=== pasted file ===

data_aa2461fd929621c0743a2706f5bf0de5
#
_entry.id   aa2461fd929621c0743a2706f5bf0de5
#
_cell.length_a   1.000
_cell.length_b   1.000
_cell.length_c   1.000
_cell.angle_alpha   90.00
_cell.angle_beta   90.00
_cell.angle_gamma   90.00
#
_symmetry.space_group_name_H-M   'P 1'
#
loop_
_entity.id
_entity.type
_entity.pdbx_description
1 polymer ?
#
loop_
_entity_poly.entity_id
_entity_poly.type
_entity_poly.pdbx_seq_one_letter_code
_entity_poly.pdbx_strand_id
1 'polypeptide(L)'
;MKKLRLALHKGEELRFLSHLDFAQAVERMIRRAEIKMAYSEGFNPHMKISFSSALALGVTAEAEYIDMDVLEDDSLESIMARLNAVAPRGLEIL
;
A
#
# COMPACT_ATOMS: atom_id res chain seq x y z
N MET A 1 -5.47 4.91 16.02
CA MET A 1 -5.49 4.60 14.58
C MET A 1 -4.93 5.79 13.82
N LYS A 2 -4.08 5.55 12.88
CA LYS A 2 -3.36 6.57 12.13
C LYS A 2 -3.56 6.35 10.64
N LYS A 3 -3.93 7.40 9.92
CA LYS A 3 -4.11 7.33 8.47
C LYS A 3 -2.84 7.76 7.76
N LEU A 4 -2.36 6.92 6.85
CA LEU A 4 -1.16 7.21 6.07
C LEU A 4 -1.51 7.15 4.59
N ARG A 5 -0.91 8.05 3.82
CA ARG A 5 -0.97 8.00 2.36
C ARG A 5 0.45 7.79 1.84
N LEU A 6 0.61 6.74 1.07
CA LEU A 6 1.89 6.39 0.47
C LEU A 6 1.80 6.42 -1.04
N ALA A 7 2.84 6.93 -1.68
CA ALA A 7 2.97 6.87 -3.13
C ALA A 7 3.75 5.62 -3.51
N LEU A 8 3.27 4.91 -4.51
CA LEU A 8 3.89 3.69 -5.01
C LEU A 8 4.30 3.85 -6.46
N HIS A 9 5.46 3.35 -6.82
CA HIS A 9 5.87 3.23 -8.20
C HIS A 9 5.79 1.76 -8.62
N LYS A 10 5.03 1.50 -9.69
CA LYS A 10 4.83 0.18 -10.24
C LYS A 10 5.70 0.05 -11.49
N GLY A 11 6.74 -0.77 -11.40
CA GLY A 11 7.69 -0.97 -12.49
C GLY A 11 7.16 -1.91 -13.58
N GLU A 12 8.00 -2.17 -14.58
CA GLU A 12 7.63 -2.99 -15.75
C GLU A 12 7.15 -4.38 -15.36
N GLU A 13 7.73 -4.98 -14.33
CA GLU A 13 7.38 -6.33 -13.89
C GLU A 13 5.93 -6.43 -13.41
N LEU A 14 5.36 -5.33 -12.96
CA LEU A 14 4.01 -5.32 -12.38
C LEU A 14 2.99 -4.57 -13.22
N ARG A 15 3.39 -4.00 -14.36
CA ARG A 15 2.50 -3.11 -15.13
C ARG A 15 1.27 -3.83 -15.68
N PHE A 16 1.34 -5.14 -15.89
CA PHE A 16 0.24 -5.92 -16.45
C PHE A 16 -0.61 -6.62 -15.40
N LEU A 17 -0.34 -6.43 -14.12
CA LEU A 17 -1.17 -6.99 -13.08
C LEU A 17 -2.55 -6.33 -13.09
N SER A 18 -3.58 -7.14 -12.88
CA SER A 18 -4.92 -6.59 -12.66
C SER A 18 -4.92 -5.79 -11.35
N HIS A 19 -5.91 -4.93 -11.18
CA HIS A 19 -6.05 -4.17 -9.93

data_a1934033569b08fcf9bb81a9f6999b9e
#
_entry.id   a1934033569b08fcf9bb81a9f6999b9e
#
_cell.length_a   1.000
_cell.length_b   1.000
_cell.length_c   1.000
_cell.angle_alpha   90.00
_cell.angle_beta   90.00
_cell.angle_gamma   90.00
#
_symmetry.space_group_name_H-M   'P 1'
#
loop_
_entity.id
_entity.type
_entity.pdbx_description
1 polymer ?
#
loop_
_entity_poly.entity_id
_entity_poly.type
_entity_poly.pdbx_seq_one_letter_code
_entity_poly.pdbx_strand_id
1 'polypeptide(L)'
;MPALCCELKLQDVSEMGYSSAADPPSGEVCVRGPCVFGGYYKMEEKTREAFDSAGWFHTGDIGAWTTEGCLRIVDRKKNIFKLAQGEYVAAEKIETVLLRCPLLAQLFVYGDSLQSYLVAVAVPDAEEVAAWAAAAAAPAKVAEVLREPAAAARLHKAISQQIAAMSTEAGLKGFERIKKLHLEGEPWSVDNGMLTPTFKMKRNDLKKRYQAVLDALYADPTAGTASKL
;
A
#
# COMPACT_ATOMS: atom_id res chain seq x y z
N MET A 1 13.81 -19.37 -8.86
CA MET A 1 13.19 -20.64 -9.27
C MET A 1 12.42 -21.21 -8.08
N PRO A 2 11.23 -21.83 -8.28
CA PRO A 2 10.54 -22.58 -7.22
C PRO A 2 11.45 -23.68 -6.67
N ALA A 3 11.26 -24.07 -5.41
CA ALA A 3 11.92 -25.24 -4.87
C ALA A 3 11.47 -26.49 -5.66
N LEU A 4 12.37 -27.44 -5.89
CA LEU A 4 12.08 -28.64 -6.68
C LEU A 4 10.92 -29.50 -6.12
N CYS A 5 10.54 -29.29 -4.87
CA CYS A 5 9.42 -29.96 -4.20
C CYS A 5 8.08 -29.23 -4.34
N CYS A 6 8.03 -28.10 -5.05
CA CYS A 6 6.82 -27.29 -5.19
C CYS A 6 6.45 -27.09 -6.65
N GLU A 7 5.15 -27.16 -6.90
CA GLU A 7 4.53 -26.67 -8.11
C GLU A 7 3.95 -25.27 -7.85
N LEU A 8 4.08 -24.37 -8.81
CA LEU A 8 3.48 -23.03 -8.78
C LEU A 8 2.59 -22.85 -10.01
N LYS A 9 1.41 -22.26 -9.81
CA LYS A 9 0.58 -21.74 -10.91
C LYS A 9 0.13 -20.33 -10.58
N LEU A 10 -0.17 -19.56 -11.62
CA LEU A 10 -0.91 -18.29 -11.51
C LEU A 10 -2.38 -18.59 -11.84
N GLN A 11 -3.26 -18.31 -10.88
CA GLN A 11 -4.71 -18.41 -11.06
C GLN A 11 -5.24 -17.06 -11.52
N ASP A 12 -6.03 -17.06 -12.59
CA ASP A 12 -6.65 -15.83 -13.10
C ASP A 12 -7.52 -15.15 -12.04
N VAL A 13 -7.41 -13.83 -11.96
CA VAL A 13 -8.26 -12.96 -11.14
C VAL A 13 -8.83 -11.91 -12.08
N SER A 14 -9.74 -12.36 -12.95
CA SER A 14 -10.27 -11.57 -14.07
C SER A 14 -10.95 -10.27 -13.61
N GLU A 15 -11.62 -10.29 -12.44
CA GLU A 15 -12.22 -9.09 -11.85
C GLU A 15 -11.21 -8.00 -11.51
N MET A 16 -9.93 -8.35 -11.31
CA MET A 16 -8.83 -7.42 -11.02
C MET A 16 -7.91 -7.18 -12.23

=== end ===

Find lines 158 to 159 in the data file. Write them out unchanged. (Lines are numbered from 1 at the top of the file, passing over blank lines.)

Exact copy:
C SER A 14 -10.95 -10.27 -13.61
N GLU A 15 -11.62 -10.29 -12.44